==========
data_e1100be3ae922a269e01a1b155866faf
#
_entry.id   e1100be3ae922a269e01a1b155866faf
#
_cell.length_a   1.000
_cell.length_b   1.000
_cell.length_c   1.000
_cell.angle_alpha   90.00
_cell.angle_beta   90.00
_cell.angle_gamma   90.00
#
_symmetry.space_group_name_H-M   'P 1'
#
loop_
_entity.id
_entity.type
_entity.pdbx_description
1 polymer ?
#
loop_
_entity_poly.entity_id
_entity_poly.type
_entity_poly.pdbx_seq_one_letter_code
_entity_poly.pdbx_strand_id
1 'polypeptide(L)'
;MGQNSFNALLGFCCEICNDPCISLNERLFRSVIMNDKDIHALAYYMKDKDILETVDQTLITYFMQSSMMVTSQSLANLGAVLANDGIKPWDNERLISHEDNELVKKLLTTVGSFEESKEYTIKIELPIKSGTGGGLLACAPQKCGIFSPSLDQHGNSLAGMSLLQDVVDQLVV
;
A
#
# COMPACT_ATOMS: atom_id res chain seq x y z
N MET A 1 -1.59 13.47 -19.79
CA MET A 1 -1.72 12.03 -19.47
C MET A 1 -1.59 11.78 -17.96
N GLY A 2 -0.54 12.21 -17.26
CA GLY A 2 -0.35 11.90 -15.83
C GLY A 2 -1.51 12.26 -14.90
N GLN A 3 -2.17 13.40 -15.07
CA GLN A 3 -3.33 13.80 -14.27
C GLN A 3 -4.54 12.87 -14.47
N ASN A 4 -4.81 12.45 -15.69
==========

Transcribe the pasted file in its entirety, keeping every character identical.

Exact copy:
data_e1100be3ae922a269e01a1b155866faf
#
_entry.id   e1100be3ae922a269e01a1b155866faf
#
_cell.length_a   1.000
_cell.length_b   1.000
_cell.length_c   1.000
_cell.angle_alpha   90.00
_cell.angle_beta   90.00
_cell.angle_gamma   90.00
#
_symmetry.space_group_name_H-M   'P 1'
#
loop_
_entity.id
_entity.type
_entity.pdbx_description
1 polymer ?
#
loop_
_entity_poly.entity_id
_entity_poly.type
_entity_poly.pdbx_seq_one_letter_code
_entity_poly.pdbx_strand_id
1 'polypeptide(L)'
;MGQNSFNALLGFCCEICNDPCISLNERLFRSVIMNDKDIHALAYYMKDKDILETVDQTLITYFMQSSMMVTSQSLANLGAVLANDGIKPWDNERLISHEDNELVKKLLTTVGSFEESKEYTIKIELPIKSGTGGGLLACAPQKCGIFSPSLDQHGNSLAGMSLLQDVVDQLVV
;
A
#
# COMPACT_ATOMS: atom_id res chain seq x y z
N MET A 1 -1.59 13.47 -19.79
CA MET A 1 -1.72 12.03 -19.47
C MET A 1 -1.59 11.78 -17.96
N GLY A 2 -0.54 12.21 -17.26
CA GLY A 2 -0.35 11.90 -15.83
C GLY A 2 -1.51 12.26 -14.90
N GLN A 3 -2.17 13.40 -15.07
CA GLN A 3 -3.33 13.80 -14.27
C GLN A 3 -4.54 12.87 -14.47
N ASN A 4 -4.81 12.45 -15.69